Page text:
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What is a trust?

What Is a Trust?

A trust is a legal arrangement where a person (known as the settlor or grantor) transfers assets, such as money, property, or investments, to another person or entity (known as the trustee) to hold and manage for the benefit of one or more beneficiaries. The trustee has a fiduciary duty to manage the assets in the best interest of the beneficiaries, and the beneficiaries have a beneficial interest in the trust assets.


There are different types of trusts, but the basic elements of a trust include:


The settlor: The person who creates the trust and transfers assets into it.


The trustee: The person or entity responsible for managing the assets held in the trust.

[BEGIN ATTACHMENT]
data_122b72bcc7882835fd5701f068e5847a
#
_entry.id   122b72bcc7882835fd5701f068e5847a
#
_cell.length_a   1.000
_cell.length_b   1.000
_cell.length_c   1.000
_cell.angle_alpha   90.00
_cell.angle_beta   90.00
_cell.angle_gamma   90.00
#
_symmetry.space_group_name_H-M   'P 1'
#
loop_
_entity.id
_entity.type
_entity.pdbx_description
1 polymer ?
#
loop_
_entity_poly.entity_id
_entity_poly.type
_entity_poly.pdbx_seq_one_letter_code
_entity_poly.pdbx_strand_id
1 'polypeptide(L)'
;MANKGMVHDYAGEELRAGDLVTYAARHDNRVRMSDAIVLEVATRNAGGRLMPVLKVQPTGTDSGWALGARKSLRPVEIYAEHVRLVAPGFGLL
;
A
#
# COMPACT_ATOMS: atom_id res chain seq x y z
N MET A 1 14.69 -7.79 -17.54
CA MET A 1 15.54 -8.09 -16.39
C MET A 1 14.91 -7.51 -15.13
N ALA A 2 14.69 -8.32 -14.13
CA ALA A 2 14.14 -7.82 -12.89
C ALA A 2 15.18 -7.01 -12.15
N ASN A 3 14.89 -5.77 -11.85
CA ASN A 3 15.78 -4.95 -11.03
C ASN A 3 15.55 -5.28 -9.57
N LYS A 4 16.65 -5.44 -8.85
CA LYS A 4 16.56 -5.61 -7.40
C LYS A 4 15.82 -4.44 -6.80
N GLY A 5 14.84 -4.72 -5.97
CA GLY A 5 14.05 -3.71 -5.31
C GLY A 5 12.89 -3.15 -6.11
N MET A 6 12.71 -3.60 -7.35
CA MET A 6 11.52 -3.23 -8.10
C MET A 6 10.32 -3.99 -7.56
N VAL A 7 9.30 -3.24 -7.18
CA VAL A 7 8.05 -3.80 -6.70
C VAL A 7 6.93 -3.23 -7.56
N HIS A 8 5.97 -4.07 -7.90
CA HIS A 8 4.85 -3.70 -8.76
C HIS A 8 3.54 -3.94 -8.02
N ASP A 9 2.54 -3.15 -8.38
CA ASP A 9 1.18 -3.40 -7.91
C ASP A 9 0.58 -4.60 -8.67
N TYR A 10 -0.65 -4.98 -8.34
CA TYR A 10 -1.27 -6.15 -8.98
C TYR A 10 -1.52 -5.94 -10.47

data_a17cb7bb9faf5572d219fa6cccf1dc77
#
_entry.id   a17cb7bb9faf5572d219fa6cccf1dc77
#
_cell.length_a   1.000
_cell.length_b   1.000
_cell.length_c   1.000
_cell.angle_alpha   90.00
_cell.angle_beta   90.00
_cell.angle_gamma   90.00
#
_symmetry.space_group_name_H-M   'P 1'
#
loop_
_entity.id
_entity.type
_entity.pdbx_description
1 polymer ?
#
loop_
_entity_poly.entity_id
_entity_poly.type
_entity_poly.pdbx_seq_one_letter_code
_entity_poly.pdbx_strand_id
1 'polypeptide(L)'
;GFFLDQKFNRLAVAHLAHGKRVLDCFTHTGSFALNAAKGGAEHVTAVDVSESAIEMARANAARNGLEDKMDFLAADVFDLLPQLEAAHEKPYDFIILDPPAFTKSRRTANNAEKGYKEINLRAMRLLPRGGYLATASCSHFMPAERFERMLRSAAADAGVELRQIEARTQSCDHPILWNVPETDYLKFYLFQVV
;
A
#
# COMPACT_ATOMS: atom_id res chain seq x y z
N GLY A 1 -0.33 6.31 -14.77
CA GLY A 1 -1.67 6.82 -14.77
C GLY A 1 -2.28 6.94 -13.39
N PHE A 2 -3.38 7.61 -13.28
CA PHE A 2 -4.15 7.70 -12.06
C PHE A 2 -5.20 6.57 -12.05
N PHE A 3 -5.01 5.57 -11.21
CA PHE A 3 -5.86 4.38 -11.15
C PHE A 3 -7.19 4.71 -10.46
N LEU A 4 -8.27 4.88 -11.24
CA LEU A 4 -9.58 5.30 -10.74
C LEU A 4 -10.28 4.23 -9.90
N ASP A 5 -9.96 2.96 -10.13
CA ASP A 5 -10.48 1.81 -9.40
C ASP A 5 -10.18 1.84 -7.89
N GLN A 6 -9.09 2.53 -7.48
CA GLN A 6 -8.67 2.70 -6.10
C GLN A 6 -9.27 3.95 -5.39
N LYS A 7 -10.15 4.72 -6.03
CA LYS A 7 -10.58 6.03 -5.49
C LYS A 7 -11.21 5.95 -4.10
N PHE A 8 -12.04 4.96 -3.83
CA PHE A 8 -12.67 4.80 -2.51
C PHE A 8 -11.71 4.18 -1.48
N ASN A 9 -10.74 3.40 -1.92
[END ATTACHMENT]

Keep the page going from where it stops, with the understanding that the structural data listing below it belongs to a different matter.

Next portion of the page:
The beneficiaries: The individuals or entities who are entitled to benefit from the assets held in the trust.


Trusts can be used for a variety of purposes, such as estate planning, asset protection, or charitable giving. They can be created during the settlor's lifetime (known as a living trust or inter vivos trust) or through a will (known as a testamentary trust).


Trusts can be revocable, meaning the settlor retains the right to change or cancel the trust, or irrevocable, meaning the trust cannot be changed or revoked once it has been created.


Trusts can also be discretionary, where the trustee has discretion over how and when to distribute the trust assets to the beneficiaries, or fixed, where the beneficiaries have a set entitlement to the trust assets.


You can learn more about this topic with our Equity and Trusts notes.

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